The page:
In Simon Mawer’s The Glass Room, Liesel Landauer, disquieted by Viktor’s infidelity—and especially, I think, by her own reaction to the revelation—no one but Kata, the “other” woman, can comfort her. This is not the place to point out the irony of the situation—Mawer himself never focuses on it; perhaps the irony matters least. He just gives us an image: of Kata, so small and lithe and lush and curved, and so very young, holding her lover’s wife as the latter cried. Liesel, so tall and thin, her breasts too small, her legs far too ungainly. The smaller woman comforting the taller.
It was ridiculous really, Liesel thought. Height should give you some kind of defense, make you less vulnerable, make you able to control your life and your love and your destiny; but it doesn’t. A tall person in tears somehow seems, and feels ridiculous.
It’s true. How difficult it is too accept offered comfort from anyone who strained to reach past your shoulder. The effort to bend, to fold into yourself, to make yourself manageable, that you can be held.
Liesel’s plight will never not be relevant, no, Sash?
From Fair Play by Tove Jansson, translated by Thomas Teal.
“Mari,” said Jonna, “sometimes you’re really a little too obvious.”
“Do you think? But once in a while a person just needs to say what doesn’t need to be said. Don’t you think?”
And they went back to their reading.
From the ridiculously amazing introduction to Querida: An Anthology, edited by Caroline S. Hau, Katrina Tuvera, and Isabelita O. Reyes:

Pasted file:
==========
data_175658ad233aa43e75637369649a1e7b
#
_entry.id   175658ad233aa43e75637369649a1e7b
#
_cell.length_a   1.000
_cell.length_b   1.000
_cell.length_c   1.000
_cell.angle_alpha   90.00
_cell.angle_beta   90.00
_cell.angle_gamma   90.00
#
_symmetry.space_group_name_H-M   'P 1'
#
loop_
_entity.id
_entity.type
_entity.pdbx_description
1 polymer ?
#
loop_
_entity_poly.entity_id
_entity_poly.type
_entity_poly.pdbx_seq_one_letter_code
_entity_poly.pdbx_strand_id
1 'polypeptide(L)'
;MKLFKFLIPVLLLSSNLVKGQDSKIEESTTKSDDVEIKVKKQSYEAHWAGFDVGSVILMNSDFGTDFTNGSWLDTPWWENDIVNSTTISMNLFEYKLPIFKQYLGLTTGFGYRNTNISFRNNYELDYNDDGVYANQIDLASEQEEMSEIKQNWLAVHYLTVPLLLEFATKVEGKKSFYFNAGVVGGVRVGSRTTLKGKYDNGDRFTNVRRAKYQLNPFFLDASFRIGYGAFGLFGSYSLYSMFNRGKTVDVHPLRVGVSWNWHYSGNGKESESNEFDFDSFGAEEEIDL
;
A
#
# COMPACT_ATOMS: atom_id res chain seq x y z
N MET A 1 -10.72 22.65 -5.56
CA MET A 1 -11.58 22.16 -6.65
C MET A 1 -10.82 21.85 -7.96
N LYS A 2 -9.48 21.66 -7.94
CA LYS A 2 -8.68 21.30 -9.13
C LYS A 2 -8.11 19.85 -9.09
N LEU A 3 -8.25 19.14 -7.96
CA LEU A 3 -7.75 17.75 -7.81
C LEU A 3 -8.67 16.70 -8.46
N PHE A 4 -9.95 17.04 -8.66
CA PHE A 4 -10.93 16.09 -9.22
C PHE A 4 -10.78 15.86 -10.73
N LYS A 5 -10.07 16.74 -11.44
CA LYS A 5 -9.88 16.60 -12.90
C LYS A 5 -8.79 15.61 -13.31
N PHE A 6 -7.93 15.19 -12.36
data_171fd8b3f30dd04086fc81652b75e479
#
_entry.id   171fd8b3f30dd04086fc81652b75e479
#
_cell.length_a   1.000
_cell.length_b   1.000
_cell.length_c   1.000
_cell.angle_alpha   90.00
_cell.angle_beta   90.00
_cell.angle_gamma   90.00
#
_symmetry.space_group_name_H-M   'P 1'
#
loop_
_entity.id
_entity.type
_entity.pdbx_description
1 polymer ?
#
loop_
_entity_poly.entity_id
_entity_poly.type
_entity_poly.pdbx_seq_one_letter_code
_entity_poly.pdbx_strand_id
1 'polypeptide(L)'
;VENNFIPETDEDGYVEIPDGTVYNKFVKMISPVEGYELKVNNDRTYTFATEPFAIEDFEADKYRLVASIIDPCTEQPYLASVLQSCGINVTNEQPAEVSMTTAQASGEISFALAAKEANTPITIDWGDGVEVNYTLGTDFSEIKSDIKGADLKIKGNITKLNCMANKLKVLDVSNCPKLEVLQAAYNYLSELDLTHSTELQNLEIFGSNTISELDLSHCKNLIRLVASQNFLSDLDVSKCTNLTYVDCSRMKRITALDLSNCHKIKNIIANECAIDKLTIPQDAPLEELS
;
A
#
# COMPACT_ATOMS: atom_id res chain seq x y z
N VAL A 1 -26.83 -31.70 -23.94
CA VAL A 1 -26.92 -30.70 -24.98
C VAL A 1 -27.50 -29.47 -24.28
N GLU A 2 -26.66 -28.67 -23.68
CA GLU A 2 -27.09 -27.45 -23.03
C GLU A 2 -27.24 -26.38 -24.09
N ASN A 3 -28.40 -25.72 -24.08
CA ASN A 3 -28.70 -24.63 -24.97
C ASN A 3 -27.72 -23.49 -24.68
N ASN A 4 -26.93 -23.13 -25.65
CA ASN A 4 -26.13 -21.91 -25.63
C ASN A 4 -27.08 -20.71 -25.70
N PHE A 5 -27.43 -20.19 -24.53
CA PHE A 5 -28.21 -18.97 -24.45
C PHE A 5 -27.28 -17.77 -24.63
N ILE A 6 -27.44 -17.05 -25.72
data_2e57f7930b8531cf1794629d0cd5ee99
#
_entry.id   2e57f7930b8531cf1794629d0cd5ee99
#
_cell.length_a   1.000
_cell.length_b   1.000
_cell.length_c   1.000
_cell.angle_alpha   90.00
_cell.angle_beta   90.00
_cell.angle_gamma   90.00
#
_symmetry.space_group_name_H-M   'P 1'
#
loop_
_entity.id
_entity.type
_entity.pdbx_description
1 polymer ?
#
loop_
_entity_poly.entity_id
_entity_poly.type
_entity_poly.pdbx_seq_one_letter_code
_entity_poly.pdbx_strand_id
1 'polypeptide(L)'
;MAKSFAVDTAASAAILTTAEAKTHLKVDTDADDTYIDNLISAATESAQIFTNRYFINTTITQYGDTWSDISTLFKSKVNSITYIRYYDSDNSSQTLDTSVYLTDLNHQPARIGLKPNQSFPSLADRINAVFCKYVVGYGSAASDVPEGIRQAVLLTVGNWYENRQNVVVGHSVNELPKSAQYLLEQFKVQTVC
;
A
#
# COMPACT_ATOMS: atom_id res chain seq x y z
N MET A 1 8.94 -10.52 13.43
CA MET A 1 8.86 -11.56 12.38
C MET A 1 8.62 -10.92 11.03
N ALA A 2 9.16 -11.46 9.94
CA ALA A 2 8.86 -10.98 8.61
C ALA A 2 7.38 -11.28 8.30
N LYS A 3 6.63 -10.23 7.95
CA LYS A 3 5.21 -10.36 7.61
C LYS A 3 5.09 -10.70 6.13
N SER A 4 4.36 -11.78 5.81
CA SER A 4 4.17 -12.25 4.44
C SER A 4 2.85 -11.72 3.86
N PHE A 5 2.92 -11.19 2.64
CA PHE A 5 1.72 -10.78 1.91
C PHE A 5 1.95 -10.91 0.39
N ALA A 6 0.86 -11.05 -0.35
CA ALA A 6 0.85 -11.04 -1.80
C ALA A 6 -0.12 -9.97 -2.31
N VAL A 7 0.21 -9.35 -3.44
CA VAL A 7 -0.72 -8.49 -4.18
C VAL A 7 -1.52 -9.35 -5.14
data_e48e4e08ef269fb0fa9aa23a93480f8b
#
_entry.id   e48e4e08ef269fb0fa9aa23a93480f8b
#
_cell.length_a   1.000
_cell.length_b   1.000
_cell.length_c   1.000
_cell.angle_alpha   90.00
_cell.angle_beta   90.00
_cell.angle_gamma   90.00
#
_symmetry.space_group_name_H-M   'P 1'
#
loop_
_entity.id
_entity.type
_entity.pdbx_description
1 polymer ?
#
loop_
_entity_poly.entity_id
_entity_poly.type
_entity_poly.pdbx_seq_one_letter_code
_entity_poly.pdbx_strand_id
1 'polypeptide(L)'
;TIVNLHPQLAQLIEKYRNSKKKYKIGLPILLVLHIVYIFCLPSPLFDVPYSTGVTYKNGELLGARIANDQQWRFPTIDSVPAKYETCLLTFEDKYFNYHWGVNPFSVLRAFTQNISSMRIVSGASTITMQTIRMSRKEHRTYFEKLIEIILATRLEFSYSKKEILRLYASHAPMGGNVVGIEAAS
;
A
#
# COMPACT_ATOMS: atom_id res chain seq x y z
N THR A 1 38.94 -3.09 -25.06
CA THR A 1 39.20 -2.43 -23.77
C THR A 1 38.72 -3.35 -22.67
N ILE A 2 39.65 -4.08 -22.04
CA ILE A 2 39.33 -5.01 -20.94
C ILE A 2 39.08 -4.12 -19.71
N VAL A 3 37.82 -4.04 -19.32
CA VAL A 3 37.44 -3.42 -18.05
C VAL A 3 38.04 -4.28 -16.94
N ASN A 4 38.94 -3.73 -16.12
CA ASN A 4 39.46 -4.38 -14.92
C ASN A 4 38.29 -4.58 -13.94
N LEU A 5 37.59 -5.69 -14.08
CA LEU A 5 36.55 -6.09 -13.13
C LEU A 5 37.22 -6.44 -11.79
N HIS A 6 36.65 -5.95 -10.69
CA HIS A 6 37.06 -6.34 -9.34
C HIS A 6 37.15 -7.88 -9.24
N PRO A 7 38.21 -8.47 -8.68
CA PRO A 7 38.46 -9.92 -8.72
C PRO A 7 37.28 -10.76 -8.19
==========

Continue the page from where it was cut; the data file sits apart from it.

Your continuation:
A querida is defined by what she does, and with whom. Her name in Spanish means “beloved,” and tells us something about the passion she kindles, the affection she commands. Some names show her in action: live-in, for example, and patiki, which alludes to “a sexual act where the female mimics the bird (like kingfisher) that feeds on fish.” Other labels such as kalunya (from the root word alunya, “illicit caress”) and kaapid (from apid, “illicit sexual intercourse”) are less about her as a person and more about the bounds—legal, moral, and social—that she transgresses. “Kabit” dates back to the 1970s and originally refers to buses or jeepneys that plied the streets illegally alongside legitimate franchises. Having an affair is commonly described in folksy, dated language such as paglalaro ng apoy (playing with fire), pamamangka sa dalawang ilog (rowing in two rivers), pagsusunog ng uling (burning charcoal), pangangaliwa (literally, turning or moving left), pangkukulasisi (keeping a parakeet in a cage), and pangtsitsiks (tsiks may either derive from the Spanish chica, “girl,” or the American slang “chick”), a sure sign that the act and the stock characters in the family drama have been with us for as long as we can remember.
From The One and Only Ivan by Katherine Applegate.
Monica Ragazzini, Portrait of Frida K. (2009)
It has been more difficult than usual to return to the world of the living this fine Monday. Tiny Beautiful Things has taken monopoly over all my brainhurts and black-hearthurts. [This, and Philip Pullman. Good lord, His Dark Materials is a relentless revelation. I can’t wait to calm down enough for the third book—then again, when that happens it’ll be over. Sigh of sighs.]
In his first field journal, John Muir listed his home address as “Earth, planet, Universe.”
19th century map of the moon.
Norman Rockwell - The Saturday Evening Post.
Then, without warning, we both straightened up, turned towards each other, and began to kiss. After that, it is difficult for me to speak of what happened. Such things have little to do with words, so little, in fact, that it seems almost pointless to try to express them. If anything, I would say we were falling into each other, that we were falling so fast and so far that nothing could catch us. Again, I lapse into metaphor. But that is probably beside the point. For whether or not I can talk about it does not change the truth of what happened. The fact is, there never was such a kiss, and in all my life I doubt there can ever be such a kiss again. — From The New York Trilogy by Paul Auster.